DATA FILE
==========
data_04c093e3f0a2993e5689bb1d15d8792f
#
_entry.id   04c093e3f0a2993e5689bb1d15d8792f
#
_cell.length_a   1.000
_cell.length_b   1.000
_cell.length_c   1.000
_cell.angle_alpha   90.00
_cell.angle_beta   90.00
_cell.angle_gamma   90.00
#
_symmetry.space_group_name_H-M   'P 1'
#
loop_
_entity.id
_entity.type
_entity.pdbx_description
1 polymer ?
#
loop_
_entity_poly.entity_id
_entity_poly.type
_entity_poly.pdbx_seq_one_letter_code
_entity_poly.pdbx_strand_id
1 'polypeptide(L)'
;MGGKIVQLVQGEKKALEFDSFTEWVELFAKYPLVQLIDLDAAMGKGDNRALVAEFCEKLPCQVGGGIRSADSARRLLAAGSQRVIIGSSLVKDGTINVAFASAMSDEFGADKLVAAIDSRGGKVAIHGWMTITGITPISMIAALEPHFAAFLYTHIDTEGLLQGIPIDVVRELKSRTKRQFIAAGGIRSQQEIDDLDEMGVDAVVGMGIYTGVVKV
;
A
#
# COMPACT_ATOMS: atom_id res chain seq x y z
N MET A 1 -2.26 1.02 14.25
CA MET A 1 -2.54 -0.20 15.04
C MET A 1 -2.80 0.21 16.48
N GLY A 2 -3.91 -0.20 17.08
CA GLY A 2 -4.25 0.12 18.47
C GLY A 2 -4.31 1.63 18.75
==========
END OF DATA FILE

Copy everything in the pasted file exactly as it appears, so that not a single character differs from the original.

data_04c093e3f0a2993e5689bb1d15d8792f
#
_entry.id   04c093e3f0a2993e5689bb1d15d8792f
#
_cell.length_a   1.000
_cell.length_b   1.000
_cell.length_c   1.000
_cell.angle_alpha   90.00
_cell.angle_beta   90.00
_cell.angle_gamma   90.00
#
_symmetry.space_group_name_H-M   'P 1'
#
loop_
_entity.id
_entity.type
_entity.pdbx_description
1 polymer ?
#
loop_
_entity_poly.entity_id
_entity_poly.type
_entity_poly.pdbx_seq_one_letter_code
_entity_poly.pdbx_strand_id
1 'polypeptide(L)'
;MGGKIVQLVQGEKKALEFDSFTEWVELFAKYPLVQLIDLDAAMGKGDNRALVAEFCEKLPCQVGGGIRSADSARRLLAAGSQRVIIGSSLVKDGTINVAFASAMSDEFGADKLVAAIDSRGGKVAIHGWMTITGITPISMIAALEPHFAAFLYTHIDTEGLLQGIPIDVVRELKSRTKRQFIAAGGIRSQQEIDDLDEMGVDAVVGMGIYTGVVKV
;
A
#
# COMPACT_ATOMS: atom_id res chain seq x y z
N MET A 1 -2.26 1.02 14.25
CA MET A 1 -2.54 -0.20 15.04
C MET A 1 -2.80 0.21 16.48
N GLY A 2 -3.91 -0.20 17.08
CA GLY A 2 -4.25 0.12 18.47
C GLY A 2 -4.31 1.63 18.75